- Visa and Mastercard finally cut ties with MindGeek’s advertising arm, TrafficJunky. In addition, after NCOSE renewed public pleas to both Mastercard and Visa, Mastercard ceased processing payments for Pornhub’s biggest competitor, XVideos.
- Louisiana passed a groundbreaking new law that will force pornography websites to verify that those accessing their sites are over age 18, thus preventing children from accessing their harmful content. This is the first NCOSE-backed age-verification bill to be enacted in the United States! We have big plans to push this legislation elsewhere in 2023-2024.
Objective: Ending Sex Trafficking, Prostitution, and All Exploitation by Challenging Sex Buyers
If we are going to end prostitution and sex trafficking, it is critical that we address the root cause driving the demand for paid sex: the sex buyer. Without those choosing to purchase other people for sex, there would be no economic motivation for prostitution or sex trafficking to exist. No buyers=No business.
Yet sex buyers are often left unchecked, despite the key role they play in motivating sexual exploitation and the incalculable harm they inflict on victims (Learn more about why addressing sex buying is critical to ending sexual exploitation here).
Here are some highlights from the past year on how NCOSE and our allies are working to reduce the demand for paid sex:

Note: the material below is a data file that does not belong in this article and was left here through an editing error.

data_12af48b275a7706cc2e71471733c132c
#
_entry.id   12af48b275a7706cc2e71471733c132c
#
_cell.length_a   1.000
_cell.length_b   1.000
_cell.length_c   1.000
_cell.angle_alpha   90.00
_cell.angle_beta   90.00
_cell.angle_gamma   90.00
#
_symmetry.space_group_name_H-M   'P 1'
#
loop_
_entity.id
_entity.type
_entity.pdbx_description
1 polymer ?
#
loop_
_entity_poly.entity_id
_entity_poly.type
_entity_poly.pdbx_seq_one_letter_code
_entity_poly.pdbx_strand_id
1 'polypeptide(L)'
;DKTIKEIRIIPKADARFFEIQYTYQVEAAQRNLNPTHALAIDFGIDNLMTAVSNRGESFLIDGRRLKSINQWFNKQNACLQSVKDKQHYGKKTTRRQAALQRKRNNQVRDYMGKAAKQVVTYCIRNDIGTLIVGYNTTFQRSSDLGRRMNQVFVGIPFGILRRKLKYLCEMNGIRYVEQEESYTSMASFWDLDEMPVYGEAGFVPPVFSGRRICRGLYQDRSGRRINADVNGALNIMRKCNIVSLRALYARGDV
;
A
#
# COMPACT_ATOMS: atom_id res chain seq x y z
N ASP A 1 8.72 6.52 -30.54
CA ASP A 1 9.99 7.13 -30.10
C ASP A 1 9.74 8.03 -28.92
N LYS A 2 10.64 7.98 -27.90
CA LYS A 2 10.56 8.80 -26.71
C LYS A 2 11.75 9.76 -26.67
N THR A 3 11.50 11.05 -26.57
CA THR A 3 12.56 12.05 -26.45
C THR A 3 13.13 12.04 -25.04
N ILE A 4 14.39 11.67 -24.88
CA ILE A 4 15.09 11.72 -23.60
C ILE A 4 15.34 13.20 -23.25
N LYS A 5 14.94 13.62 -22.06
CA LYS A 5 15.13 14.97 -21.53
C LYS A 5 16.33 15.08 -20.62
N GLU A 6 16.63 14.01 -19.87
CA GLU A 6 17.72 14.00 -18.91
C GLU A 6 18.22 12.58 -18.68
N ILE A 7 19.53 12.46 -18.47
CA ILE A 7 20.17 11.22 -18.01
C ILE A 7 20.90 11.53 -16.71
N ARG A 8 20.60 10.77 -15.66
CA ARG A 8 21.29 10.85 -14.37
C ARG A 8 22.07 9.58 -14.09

- Our Policy team blocked efforts to remove sex buying from the federal law defining sex trafficking. This was a key goal that our opposition was pursuing in order to undermine any significant efforts to truly shrink the commercial sex trade. This legislation will pass by the end of 2022.
- Our Policy team also stopped efforts by local district attorneys to adopt policies that would not prosecute buyers and pimps, as well as halted full decriminalization of sex buying bills from passing in any state legislature where it was introduced.
- To equip law enforcement with the tools needed to combat sex buying, we created the ELEET (Equipping Law Enforcement to End Trafficking) Training Program, facilitated by NCOSE’s Dr. Stephany Powell, a 30+ year veteran in law enforcement with a deep expertise in survivor services, and Dr. Michael Shively, the nation’s foremost expert on methodologies used to combat sex buying. After one ELEET session, 80% of those in attendance agreed that reducing demand needed to become an increased priority for law enforcement.
- Nevada is the only state where sex buying, pimping, and brothel keeping is legal in certain areas. As a result, sex trafficking and prostitution have exploded there. NCOSE has filed a groundbreaking lawsuit, Williams et al. v. Sisolak, et.al., against the state to bring that to an end. A major claim in the case is that these defendants, acting as they did and continue to do, create conditions of involuntary servitude and debt bondage for trafficked women that is unique to Nevada and these conditions, and constitutes a violation of the 13th Amendment, which banned both slavery and involuntary servitude. We are challenging these policies – and sending a message to other states considering such a change. (Learn more about the Nevada lawsuit here.)